Re: Naperville


Tim O'Connor
 

Jack

3-D parts are useless for freight car models -- at least for bodies -- the
material lacks hardness and strength. It has to be sandable, drillable, and
cut-able. Tom has the right idea -- make MASTERS in 3-D, modify them as needed
(e.g. adding rivet details), and then make rubber molds from those. The final
models are cast in urethane resin.

Tom had photos of a forthcoming technology that promises to do away with the
hated "scan lines" -- creating completely smooth parts.

The machines at Shapeways and elsewhere cost $100,000 and up. Also, Shapeways
contracts most of their work out -- to over 13,000 different shops.

Most importantly, Shapeways and other shops DO NOT allow you to specify how your
model will be oriented inside the machines. Your parts are batched with many other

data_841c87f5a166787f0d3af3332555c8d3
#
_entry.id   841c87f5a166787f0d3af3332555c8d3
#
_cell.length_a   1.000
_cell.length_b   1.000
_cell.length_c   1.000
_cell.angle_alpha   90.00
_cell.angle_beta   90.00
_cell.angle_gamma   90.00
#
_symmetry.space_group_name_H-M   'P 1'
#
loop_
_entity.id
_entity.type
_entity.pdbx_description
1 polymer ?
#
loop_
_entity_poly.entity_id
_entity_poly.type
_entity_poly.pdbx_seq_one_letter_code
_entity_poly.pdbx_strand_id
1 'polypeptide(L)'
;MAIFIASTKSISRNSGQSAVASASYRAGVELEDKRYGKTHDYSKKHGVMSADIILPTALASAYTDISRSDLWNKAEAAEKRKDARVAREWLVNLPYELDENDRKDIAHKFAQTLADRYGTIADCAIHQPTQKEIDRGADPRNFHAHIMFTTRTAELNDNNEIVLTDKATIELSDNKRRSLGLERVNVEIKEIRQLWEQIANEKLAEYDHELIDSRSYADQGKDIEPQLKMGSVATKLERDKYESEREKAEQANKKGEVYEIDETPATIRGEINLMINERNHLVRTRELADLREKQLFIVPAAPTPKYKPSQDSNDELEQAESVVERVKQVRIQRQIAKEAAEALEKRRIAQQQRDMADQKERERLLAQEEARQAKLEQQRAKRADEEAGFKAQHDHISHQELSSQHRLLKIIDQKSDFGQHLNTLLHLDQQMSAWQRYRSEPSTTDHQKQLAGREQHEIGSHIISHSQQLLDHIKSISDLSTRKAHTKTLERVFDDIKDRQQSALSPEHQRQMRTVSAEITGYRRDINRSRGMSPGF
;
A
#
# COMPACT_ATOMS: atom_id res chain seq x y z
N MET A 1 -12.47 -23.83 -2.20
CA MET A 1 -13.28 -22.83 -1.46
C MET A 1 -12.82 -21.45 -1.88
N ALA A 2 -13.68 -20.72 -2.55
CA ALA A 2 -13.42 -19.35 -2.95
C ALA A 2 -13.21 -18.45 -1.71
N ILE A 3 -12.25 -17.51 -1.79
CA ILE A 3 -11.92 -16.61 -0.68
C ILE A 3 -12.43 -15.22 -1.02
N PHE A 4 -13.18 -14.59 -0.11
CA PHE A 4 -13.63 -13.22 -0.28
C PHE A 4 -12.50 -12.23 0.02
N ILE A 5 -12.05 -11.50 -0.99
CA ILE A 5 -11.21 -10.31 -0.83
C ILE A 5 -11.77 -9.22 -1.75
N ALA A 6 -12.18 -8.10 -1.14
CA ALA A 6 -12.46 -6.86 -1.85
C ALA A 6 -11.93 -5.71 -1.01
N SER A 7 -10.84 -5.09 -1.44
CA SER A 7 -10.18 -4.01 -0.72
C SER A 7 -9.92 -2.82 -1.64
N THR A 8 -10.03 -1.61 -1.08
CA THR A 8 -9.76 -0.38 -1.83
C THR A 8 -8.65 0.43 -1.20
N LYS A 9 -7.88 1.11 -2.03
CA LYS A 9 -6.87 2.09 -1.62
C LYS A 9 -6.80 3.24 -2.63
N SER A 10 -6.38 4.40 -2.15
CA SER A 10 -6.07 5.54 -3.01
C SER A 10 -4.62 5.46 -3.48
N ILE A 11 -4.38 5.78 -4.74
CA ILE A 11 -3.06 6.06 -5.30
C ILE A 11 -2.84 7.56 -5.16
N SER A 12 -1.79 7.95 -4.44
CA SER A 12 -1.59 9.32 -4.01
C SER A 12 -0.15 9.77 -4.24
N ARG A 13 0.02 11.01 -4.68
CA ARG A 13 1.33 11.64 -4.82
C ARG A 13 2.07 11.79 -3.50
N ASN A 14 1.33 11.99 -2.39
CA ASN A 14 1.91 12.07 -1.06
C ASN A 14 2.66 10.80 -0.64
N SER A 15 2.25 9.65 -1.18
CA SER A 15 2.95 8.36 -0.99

parts. This means you have little control over the direction of scan lines, for
example. You can sprue things together to save money for small parts, but to make
an entire freight car (set of masters) sprues will not help you compared to
printing the entire car in 3-D for example. But in Tom's case he was making a
tank car with complex requirements, so he printed parts masters individually.

Tim O'

Why create a rubber mold when you can draw that part in 3D and make a sprue
of as many copies as you want?

Jack Burgess

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